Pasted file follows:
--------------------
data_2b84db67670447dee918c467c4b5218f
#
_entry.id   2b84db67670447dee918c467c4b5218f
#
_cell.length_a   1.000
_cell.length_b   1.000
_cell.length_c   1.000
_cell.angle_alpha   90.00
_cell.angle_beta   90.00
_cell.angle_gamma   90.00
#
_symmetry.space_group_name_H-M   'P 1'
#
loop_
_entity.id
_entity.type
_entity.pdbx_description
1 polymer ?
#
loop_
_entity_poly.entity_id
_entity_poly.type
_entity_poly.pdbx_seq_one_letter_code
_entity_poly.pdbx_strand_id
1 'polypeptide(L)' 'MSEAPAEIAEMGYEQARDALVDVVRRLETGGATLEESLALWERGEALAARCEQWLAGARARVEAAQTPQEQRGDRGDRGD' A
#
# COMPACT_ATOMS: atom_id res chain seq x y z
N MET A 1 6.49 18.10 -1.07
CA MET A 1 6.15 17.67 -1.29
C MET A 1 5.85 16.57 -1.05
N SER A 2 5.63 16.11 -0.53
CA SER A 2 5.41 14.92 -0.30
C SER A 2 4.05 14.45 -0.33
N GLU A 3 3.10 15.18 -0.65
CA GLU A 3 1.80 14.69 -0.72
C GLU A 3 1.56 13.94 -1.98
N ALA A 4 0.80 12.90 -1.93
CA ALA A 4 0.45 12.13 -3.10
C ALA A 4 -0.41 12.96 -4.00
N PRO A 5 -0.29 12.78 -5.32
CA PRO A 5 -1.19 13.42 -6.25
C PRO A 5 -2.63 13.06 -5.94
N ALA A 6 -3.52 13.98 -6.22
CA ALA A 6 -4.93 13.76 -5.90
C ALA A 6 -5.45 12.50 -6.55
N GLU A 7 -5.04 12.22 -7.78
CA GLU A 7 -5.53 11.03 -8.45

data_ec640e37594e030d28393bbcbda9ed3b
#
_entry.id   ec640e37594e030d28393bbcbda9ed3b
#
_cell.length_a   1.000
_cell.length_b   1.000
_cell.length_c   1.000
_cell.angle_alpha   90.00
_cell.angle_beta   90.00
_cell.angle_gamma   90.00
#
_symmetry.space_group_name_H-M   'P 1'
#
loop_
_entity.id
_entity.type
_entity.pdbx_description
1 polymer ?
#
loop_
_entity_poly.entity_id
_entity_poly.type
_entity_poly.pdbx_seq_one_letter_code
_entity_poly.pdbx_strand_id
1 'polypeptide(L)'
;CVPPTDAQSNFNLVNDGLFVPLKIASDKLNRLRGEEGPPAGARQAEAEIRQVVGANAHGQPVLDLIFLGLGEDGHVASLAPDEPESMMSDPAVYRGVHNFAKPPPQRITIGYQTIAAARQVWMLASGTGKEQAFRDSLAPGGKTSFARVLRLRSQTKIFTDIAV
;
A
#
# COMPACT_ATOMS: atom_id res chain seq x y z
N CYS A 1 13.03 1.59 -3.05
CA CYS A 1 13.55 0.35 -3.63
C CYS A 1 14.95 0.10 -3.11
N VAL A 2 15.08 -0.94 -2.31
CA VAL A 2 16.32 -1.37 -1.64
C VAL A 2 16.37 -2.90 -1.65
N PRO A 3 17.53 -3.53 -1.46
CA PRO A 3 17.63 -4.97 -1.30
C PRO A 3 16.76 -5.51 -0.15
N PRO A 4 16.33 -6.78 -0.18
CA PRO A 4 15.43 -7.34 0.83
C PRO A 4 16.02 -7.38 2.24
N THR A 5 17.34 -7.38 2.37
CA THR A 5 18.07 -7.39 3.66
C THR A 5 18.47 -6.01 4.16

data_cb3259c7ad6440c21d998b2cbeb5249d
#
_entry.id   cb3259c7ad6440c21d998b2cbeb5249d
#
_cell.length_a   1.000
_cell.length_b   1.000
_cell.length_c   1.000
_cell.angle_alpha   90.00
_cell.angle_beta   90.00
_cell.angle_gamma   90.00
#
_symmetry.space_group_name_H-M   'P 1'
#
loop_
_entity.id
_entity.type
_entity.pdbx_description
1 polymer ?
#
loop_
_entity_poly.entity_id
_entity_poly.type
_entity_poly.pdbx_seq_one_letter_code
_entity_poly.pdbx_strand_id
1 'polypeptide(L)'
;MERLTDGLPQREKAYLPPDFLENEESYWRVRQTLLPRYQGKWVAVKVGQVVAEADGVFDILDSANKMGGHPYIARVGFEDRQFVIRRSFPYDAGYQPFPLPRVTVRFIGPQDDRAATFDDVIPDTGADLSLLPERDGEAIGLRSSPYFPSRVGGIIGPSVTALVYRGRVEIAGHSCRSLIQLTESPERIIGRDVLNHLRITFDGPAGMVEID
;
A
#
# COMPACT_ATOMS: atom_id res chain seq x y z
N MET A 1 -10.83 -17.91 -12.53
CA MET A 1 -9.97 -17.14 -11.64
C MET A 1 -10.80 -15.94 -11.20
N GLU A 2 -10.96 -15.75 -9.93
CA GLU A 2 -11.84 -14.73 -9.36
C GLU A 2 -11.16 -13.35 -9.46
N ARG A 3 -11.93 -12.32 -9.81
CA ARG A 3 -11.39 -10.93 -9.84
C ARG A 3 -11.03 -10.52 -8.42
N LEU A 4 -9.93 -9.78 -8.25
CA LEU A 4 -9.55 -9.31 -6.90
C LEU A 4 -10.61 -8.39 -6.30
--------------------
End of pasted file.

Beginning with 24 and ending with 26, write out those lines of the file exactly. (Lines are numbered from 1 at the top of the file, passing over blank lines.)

_entity_poly.pdbx_strand_id
1 'polypeptide(L)' 'MSEAPAEIAEMGYEQARDALVDVVRRLETGGATLEESLALWERGEALAARCEQWLAGARARVEAAQTPQEQRGDRGDRGD' A
#